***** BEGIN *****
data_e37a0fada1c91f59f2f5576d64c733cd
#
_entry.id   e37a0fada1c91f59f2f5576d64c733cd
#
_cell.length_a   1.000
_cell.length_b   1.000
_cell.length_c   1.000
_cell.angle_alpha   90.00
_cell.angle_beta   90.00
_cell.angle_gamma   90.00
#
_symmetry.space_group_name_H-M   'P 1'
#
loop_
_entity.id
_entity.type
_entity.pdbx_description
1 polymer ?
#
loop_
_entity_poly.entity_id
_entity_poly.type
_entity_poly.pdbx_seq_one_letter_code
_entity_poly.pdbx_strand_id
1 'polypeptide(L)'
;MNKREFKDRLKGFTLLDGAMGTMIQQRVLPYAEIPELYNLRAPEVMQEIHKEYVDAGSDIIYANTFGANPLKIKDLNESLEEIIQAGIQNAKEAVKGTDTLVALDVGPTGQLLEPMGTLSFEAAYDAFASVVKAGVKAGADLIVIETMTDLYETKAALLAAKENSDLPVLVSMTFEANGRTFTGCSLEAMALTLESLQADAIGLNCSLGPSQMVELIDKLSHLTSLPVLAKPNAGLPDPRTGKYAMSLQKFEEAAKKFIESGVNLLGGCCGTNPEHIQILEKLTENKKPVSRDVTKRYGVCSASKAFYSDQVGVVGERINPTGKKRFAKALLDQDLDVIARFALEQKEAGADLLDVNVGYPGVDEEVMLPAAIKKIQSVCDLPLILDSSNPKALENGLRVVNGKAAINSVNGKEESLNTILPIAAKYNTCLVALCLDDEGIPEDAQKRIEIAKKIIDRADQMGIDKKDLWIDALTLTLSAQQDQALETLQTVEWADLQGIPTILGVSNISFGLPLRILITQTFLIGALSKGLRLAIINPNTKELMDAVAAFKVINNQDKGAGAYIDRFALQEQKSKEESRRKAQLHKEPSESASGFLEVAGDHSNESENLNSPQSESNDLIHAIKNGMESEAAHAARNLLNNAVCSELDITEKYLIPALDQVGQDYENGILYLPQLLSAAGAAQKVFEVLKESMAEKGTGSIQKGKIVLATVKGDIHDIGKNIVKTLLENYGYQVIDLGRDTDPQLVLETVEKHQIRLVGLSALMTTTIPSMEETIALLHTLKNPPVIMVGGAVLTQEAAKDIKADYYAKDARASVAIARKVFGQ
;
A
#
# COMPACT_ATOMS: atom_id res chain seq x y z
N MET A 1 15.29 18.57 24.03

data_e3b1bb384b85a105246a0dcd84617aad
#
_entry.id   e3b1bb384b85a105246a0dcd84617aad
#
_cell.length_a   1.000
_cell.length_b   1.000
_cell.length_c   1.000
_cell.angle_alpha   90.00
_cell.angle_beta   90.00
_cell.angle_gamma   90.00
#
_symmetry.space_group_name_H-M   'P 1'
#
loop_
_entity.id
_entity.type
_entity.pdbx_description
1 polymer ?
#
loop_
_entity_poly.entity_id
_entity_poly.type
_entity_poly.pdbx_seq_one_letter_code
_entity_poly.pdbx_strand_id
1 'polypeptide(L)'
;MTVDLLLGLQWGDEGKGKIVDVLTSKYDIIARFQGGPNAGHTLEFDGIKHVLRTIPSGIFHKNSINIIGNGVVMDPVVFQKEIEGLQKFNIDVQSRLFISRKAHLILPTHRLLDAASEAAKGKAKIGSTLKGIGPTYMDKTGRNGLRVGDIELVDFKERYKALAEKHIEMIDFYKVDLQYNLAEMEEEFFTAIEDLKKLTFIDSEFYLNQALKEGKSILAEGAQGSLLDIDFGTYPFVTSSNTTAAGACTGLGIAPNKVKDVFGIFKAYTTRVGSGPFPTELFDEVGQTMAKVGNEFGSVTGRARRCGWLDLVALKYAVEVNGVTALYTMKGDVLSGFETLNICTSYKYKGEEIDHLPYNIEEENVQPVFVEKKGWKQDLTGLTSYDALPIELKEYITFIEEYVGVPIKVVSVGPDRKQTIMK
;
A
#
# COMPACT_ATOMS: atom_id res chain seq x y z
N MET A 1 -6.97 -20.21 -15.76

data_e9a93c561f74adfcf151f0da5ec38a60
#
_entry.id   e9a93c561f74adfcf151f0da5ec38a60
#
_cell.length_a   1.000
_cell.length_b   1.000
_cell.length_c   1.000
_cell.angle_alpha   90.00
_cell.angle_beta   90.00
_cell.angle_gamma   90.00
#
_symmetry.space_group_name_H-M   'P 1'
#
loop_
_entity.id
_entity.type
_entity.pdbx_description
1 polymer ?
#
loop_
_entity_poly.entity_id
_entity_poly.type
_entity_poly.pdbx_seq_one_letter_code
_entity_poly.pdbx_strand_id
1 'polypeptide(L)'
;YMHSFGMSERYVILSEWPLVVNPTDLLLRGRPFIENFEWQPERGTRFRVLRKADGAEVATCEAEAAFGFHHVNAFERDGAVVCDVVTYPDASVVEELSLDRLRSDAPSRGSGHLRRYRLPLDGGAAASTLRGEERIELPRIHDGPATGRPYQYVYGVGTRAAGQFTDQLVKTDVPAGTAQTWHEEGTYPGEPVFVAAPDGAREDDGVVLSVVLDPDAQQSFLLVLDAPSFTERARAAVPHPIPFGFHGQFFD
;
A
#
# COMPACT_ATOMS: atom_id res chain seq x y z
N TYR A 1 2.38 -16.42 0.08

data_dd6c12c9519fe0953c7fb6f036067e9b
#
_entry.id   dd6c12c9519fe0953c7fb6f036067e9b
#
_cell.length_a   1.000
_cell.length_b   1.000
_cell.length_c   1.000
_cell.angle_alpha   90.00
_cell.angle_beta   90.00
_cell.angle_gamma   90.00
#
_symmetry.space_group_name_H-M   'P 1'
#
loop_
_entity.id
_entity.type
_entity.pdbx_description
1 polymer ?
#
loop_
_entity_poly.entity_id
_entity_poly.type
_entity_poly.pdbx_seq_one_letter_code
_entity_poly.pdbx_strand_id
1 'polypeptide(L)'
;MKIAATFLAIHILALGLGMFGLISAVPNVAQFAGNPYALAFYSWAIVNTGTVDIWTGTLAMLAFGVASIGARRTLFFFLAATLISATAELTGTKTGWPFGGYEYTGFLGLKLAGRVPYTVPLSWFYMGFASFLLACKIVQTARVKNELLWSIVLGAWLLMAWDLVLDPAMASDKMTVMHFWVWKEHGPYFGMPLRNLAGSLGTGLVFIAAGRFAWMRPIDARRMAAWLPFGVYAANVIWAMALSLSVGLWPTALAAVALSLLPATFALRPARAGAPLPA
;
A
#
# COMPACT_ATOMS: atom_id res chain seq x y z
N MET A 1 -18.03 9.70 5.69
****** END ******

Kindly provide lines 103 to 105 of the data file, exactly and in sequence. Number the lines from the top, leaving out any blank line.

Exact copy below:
_cell.angle_gamma   90.00
#
_symmetry.space_group_name_H-M   'P 1'